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M’s fall short again

SUNDAY, APRIL 22, 2007

ANAHEIM, Calif. – Keep on trying, and the Seattle Mariners just might get this “rope-a-dope” strategy to work.

Find someone to kick the extra point on that last-minute touchdown, and they could challenge for supremacy in the American League West. For now, the Mariners are merely creating jitters and save opportunities for opposing bullpens by sleepwalking through all but the final few innings.

Seattle once again bunched together some late runs – six of them this time – only to fail to climb out of a hole caused by seven innings of offensive futility. The eventual 7-6 loss to the Los Angeles Angels flattered a Mariners team that wasn’t very competitive until a third of the 43,752 fans had already left Angel Stadium to get a jump on Saturday night traffic.

“It would benefit us as a club to get it going early,” said Mariners left fielder Raul Ibanez, who went 1 for 5 and saw his team drop its fifth straight game. “But … late in the game, we’ve had a lot of fight in us. If we combine both halves of the game, then we’re going to be really tough.”

More like combining the bottom third with the top two-thirds.

This affair was 7-1 in the eighth when Seattle put up a five-spot, capped by Ben Broussard’s third career pinch-hit grand slam off Angels reliever Scot Shields.

But few aside from Broussard were celebrating once Angels closer Francisco Rodriguez struck out Ibanez to end a 1-2-3 ninth inning. The Mariners held a 20-minute, closed-door meeting after dropping to 5-8 and into a tie with Texas in the A.L. West basement. Afterwards, manager Mike Hargrove kept the door to his office shut for several more minutes before declining to talk to reporters.

Until Broussard hit the first pinch-hit slam in Seattle history, the game had been a tale of Mariners collapse on two fronts.

They could do little against Angels starter Bartolo Colon, pitching for the first time in eight months after suffering a torn rotator cuff. The strike-throwing Colon toyed with the free-swinging Mariners through seven innings, allowing only one run and throwing just 77 pitches.

“You’d like to work counts on him, but he’s throwing strike one just about every time,” Ibanez said. “It kind of puts you in a predicament where you’ve got to be ready to hit right away. He’s pumping a lot of fastballs and he’s got command of it, so you’ve got to swing the bat.”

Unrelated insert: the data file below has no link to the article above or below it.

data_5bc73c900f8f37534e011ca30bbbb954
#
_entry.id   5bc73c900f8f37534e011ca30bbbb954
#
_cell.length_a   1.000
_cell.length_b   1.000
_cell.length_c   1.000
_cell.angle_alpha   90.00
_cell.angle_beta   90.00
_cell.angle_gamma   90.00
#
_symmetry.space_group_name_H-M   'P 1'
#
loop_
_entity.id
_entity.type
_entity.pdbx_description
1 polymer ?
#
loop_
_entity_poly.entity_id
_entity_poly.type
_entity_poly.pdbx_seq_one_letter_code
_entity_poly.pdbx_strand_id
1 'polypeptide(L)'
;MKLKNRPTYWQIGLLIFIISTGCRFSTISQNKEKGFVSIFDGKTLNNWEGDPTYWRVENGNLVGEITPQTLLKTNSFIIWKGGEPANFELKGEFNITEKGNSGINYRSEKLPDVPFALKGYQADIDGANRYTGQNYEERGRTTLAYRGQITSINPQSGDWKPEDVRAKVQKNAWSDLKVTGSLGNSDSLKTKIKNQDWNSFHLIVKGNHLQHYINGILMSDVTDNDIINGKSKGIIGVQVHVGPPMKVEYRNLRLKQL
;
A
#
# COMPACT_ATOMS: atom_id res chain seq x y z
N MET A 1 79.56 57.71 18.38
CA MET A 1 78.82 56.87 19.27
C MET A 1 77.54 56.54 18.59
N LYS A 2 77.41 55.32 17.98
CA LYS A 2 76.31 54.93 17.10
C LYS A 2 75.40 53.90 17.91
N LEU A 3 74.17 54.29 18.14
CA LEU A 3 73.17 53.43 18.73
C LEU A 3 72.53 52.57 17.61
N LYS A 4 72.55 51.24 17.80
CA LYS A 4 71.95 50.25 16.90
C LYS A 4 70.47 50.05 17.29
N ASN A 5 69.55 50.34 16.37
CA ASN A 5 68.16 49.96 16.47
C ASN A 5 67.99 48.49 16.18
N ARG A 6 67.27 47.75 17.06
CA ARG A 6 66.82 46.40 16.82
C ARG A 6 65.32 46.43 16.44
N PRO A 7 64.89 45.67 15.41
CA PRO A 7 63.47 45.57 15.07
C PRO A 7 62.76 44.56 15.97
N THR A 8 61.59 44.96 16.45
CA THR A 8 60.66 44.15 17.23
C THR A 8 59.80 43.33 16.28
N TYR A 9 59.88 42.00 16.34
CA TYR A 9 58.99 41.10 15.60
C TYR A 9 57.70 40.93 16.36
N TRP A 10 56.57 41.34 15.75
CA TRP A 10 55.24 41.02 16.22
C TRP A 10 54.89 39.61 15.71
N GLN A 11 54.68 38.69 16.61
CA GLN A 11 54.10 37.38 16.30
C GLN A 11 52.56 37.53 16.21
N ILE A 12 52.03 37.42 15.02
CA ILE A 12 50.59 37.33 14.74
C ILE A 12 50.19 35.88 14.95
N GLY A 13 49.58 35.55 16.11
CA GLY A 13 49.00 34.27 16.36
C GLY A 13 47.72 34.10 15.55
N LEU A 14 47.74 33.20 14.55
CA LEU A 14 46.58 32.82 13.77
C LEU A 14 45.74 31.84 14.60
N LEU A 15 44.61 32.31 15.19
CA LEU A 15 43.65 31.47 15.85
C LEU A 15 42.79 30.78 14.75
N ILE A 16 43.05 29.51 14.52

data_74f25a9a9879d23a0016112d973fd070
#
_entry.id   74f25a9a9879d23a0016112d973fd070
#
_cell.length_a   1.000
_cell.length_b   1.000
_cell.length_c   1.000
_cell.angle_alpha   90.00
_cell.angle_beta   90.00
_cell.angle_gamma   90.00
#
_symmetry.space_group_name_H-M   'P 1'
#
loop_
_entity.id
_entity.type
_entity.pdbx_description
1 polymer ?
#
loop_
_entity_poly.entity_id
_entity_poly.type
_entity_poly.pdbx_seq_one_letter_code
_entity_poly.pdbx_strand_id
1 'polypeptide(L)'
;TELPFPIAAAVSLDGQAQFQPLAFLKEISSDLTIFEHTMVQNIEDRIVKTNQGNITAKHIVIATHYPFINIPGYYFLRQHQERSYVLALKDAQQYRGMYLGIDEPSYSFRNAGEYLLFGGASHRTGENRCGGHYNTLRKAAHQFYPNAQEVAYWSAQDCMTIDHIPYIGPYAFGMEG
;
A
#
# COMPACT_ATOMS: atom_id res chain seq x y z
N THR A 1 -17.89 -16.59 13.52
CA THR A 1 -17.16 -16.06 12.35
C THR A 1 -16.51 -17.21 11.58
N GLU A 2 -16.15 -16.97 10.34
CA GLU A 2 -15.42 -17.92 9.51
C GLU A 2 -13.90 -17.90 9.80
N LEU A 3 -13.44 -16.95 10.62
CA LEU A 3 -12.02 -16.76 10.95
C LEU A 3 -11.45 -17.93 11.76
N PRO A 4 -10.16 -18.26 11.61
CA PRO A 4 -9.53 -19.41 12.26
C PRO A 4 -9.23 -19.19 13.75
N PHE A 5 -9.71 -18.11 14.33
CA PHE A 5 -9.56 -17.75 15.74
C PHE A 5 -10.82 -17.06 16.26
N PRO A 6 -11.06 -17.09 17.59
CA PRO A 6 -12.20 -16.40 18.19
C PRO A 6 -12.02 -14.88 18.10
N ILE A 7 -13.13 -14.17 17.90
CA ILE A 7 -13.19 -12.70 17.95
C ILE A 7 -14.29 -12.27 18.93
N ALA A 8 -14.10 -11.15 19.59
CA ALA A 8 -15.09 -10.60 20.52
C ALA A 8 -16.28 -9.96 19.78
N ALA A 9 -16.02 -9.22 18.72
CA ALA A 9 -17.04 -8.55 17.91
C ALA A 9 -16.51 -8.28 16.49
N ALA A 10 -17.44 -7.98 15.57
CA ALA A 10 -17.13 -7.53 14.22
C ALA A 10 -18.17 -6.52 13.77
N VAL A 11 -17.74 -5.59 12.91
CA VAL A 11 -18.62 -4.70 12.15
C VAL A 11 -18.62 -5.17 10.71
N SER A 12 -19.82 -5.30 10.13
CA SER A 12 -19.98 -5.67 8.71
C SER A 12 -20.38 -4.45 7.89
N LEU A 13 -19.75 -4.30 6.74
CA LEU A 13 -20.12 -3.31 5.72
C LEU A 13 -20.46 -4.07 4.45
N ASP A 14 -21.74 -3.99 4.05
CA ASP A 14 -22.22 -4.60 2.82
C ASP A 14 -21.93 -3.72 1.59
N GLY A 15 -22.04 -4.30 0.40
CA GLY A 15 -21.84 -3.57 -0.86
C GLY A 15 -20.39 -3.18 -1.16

On Seattle’s own pitching front, starter Horacio Ramirez had no command, walked six batters and yielded another home run by Vladimir Guerrero, this one a two-run jolt to left that put the Mariners behind from the first inning.

It’s a familiar script, one the Mariners saw played out most of the week.

They trailed 5-0 in the sixth inning to Minnesota on Wednesday before losing 5-4. It was a 6-2 game in the ninth against the Twins on Thursday before the Mariners absorbed a 6-5 defeat. They were down 8-0 in the eighth against the Angels on Friday in what became an 8-4 loss, and they trailed 7-0 by the seventh inning of this one.

“We’re just going to have to come out early and put quality at-bats on the opposing pitcher, as opposed to late in the game,” Ibanez said. “We’re already doing it in the tough part of the game.”

Not so tough to start off, since bullpen mop-up guy Darren Oliver was on the mound in the eighth. He allowed singles to Jose Vidro and Jose Guillen before Shields came in. He walked Jamie Burke, then watched Broussard nail a 2-2 pitch over the right-field wall.

“Your timing’s usually not there (when pinch hitting), so I had to figure out a way to come in to that at-bat and just battle,” Broussard said. “The whole at-bat, he was pitching me in. That’s how he pitches a lot of guys. I didn’t know what he was going to throw; I was just hoping I could make contact.”

Broussard did just that. Unfortunately for him, the Angels had made even more contact off Ramirez to knock him out of the game after just four-plus innings.


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